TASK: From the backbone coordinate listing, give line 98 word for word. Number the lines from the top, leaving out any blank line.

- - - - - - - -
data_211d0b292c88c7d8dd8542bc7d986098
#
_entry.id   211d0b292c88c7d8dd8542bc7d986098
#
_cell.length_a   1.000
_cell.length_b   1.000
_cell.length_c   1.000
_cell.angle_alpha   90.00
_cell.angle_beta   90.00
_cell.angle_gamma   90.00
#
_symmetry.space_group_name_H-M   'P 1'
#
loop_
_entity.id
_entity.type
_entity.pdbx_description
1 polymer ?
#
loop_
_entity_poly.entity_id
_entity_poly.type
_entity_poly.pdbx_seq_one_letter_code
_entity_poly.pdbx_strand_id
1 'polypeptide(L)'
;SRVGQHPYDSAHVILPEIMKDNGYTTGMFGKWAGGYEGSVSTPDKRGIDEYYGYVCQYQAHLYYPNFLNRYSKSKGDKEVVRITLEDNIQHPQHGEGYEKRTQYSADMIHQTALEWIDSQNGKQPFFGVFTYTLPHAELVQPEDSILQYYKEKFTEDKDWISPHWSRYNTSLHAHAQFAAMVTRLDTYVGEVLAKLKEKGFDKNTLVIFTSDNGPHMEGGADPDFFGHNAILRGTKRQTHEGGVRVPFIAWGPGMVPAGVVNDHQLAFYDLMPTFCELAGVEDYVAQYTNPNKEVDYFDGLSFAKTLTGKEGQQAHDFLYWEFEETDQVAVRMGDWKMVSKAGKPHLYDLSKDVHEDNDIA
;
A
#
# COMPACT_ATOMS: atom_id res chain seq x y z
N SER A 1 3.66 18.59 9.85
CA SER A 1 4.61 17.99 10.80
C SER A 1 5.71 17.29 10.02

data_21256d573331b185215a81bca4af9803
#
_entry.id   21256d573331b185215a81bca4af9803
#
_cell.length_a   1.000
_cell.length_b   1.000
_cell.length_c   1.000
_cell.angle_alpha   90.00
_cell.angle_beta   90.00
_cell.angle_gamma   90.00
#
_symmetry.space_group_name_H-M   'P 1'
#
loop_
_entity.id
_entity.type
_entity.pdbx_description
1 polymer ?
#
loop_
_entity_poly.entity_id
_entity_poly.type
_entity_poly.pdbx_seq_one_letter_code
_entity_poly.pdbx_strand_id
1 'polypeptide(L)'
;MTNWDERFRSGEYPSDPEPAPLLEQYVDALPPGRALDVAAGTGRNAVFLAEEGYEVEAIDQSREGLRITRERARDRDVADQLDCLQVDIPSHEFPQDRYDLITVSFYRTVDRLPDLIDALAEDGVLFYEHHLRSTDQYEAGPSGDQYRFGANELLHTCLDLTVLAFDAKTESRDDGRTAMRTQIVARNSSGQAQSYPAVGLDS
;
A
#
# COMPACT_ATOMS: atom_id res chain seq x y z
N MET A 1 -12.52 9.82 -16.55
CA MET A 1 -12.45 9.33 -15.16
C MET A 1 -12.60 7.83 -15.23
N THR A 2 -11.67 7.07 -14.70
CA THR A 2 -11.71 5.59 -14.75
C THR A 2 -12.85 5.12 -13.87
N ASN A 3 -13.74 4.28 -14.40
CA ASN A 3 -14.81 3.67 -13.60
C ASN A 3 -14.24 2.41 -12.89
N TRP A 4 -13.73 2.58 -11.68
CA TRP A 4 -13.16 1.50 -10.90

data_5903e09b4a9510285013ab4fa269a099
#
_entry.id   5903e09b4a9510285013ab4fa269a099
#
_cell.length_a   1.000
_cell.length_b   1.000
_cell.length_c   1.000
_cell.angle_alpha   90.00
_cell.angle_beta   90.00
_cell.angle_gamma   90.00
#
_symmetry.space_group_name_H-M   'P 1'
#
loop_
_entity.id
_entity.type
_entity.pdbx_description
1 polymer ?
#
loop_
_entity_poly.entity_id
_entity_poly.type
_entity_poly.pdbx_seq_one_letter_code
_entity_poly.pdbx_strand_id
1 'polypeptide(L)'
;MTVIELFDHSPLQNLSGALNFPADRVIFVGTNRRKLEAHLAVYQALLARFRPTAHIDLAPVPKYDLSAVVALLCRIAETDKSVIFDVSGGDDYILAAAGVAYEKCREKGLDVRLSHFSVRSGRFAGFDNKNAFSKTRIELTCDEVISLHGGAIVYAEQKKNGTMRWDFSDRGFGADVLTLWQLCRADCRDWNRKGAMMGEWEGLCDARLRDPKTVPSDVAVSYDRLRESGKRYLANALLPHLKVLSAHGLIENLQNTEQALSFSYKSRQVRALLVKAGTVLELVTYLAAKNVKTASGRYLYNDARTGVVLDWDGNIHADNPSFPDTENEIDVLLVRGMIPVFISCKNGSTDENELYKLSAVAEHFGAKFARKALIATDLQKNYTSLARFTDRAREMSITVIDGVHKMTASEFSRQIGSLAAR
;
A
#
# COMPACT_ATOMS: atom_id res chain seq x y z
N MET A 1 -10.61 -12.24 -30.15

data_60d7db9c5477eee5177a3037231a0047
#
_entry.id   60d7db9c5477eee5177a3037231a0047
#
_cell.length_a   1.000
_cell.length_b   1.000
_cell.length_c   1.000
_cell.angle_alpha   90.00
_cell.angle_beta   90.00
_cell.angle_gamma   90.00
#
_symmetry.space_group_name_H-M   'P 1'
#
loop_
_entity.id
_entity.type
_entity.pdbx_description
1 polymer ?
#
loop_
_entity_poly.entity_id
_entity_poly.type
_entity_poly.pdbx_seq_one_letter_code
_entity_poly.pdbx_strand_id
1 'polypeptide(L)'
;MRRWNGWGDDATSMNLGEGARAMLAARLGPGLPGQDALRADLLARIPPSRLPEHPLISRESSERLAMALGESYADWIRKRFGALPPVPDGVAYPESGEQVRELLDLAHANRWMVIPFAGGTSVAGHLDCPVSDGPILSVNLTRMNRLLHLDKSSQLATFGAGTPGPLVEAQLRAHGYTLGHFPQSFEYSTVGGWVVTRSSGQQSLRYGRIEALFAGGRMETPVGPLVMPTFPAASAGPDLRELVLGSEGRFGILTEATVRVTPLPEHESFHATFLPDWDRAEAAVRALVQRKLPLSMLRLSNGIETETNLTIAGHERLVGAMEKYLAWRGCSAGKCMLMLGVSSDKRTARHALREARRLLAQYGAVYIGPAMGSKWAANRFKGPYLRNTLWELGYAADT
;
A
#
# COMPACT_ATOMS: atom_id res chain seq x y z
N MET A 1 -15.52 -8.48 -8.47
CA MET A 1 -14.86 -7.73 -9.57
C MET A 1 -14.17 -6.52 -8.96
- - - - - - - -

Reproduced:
_entity_poly.pdbx_strand_id